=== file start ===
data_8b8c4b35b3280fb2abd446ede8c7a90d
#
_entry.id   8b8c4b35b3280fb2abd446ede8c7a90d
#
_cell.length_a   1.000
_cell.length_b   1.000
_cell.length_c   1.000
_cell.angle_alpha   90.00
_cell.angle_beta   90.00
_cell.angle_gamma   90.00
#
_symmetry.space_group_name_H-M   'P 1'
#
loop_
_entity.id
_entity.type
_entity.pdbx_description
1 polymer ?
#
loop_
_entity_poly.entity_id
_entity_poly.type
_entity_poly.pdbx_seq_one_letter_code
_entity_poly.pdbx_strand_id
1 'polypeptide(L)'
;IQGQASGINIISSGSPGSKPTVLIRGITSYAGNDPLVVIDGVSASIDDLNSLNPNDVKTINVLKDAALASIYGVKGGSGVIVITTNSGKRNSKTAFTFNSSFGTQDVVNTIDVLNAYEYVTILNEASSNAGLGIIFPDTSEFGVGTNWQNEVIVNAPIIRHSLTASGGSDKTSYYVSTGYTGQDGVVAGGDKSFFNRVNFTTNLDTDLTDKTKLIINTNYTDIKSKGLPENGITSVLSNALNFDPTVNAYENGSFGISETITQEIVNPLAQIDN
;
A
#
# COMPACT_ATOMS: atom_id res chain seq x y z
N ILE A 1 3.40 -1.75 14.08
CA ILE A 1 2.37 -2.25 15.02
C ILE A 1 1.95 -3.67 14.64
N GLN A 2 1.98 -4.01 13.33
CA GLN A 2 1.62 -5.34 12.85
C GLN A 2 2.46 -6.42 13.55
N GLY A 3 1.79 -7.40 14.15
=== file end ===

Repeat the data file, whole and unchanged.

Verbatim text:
data_8b8c4b35b3280fb2abd446ede8c7a90d
#
_entry.id   8b8c4b35b3280fb2abd446ede8c7a90d
#
_cell.length_a   1.000
_cell.length_b   1.000
_cell.length_c   1.000
_cell.angle_alpha   90.00
_cell.angle_beta   90.00
_cell.angle_gamma   90.00
#
_symmetry.space_group_name_H-M   'P 1'
#
loop_
_entity.id
_entity.type
_entity.pdbx_description
1 polymer ?
#
loop_
_entity_poly.entity_id
_entity_poly.type
_entity_poly.pdbx_seq_one_letter_code
_entity_poly.pdbx_strand_id
1 'polypeptide(L)'
;IQGQASGINIISSGSPGSKPTVLIRGITSYAGNDPLVVIDGVSASIDDLNSLNPNDVKTINVLKDAALASIYGVKGGSGVIVITTNSGKRNSKTAFTFNSSFGTQDVVNTIDVLNAYEYVTILNEASSNAGLGIIFPDTSEFGVGTNWQNEVIVNAPIIRHSLTASGGSDKTSYYVSTGYTGQDGVVAGGDKSFFNRVNFTTNLDTDLTDKTKLIINTNYTDIKSKGLPENGITSVLSNALNFDPTVNAYENGSFGISETITQEIVNPLAQIDN
;
A
#
# COMPACT_ATOMS: atom_id res chain seq x y z
N ILE A 1 3.40 -1.75 14.08
CA ILE A 1 2.37 -2.25 15.02
C ILE A 1 1.95 -3.67 14.64
N GLN A 2 1.98 -4.01 13.33
CA GLN A 2 1.62 -5.34 12.85
C GLN A 2 2.46 -6.42 13.55
N GLY A 3 1.79 -7.40 14.15